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The Journal of Bone & Joint Surgery: July 1936
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1. In discussing the end results of epiphyseal fractures, each epiphysis must be considered individually.

2. The distal tibial epiphysis is subject to three types of fracture. In the first type, there is little or no damage to the cartilage, and deformity is consequently rare. In the second type, the cartilage is crushed in about 40 per cent. of the cases, with resulting deformity. In the third type, the cartilage is crushed and deformity is to be expected.

3. Malposition of the epiphysis, per se, is not a cause of deformity. As we found in our study of the distal radial epiphysis, any displacement of the epiphysis is corrected by nature within a few months of the date of injury. We believe that in all cases the fracture should be reduced as accurately as possible. However, if complete reduction cannot be obtained, we believe it is wiser to allow Nature to further correct the displacement as she does than to subject these patients to osteotomy.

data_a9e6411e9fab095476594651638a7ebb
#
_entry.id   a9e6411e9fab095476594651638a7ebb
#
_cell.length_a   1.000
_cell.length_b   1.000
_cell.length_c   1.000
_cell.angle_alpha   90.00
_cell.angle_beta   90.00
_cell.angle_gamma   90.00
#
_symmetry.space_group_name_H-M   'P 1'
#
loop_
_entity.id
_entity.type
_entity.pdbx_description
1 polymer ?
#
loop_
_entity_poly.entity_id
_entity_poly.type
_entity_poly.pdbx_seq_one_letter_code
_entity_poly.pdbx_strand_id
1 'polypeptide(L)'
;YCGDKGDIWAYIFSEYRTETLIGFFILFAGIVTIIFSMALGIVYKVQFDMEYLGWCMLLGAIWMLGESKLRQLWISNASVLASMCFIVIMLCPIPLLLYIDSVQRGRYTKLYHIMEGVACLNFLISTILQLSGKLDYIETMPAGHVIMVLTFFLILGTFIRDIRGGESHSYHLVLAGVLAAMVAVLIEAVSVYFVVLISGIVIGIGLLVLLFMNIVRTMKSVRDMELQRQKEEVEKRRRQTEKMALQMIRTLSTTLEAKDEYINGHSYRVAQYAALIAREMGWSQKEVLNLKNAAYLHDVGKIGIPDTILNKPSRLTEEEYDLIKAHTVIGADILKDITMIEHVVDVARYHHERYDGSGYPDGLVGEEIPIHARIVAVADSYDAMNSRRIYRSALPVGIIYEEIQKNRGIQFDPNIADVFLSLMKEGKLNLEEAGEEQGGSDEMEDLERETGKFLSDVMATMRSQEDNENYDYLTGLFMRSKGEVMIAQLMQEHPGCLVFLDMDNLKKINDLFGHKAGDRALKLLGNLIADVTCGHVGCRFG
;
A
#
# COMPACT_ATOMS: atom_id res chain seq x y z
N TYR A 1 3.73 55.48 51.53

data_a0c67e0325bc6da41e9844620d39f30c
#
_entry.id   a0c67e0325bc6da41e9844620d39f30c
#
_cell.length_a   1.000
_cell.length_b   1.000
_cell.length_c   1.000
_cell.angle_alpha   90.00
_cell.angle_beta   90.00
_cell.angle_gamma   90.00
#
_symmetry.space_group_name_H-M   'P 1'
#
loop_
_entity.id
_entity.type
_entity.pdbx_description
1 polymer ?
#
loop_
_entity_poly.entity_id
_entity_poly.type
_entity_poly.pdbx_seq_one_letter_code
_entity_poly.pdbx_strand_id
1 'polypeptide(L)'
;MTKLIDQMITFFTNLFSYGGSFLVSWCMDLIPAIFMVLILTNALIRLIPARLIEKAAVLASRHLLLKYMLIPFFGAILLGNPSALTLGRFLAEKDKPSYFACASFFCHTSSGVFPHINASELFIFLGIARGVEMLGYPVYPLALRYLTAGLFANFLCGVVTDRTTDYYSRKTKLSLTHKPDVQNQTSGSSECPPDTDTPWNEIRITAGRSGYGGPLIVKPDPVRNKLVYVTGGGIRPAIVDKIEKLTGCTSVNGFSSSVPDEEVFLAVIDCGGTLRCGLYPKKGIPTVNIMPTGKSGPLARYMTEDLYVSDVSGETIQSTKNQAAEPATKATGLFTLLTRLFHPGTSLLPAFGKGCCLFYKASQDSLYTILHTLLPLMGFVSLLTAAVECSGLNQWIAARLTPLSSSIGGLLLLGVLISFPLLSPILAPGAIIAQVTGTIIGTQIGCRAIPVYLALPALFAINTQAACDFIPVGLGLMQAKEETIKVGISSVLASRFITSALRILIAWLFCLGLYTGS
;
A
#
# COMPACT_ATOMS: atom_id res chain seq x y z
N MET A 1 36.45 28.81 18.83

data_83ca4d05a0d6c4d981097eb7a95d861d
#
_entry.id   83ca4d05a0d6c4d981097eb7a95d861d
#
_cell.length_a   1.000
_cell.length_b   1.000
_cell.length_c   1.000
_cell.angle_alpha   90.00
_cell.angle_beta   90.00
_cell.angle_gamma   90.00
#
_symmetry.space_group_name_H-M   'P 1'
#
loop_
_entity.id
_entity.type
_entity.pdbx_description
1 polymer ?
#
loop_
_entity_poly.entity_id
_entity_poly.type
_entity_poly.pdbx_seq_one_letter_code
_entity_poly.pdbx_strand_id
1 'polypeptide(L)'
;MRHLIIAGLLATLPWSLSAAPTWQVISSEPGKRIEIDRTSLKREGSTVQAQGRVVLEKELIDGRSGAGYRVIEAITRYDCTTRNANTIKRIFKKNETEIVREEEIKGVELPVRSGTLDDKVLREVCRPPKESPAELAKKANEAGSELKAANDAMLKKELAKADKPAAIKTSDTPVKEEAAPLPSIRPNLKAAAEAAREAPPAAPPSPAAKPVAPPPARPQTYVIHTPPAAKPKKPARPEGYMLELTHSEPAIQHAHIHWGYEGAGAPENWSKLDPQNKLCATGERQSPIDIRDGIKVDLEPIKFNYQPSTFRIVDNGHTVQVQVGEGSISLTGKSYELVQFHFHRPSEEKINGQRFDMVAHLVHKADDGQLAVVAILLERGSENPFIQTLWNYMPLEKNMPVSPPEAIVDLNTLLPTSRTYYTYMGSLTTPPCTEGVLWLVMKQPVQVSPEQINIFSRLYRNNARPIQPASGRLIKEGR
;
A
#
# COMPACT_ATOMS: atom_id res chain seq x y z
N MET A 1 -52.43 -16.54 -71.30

In summarizing our work on the epiphyses to date, we are convinced that deformity is due only to crushing of the epiphysis at the time of the injury or during osteotomy for correction. If an epiphysis has been so crushed, it is not humanly possible with our present knowledge to prevent the inevitable deformity. If the epiphysis has not been crushed, it will continue to grow normally, although alignment after repeated attempts at reduction may be poor.

(C) 1936 All Rights Reserved.The Journal of Bone and Joint Surgery, Inc.

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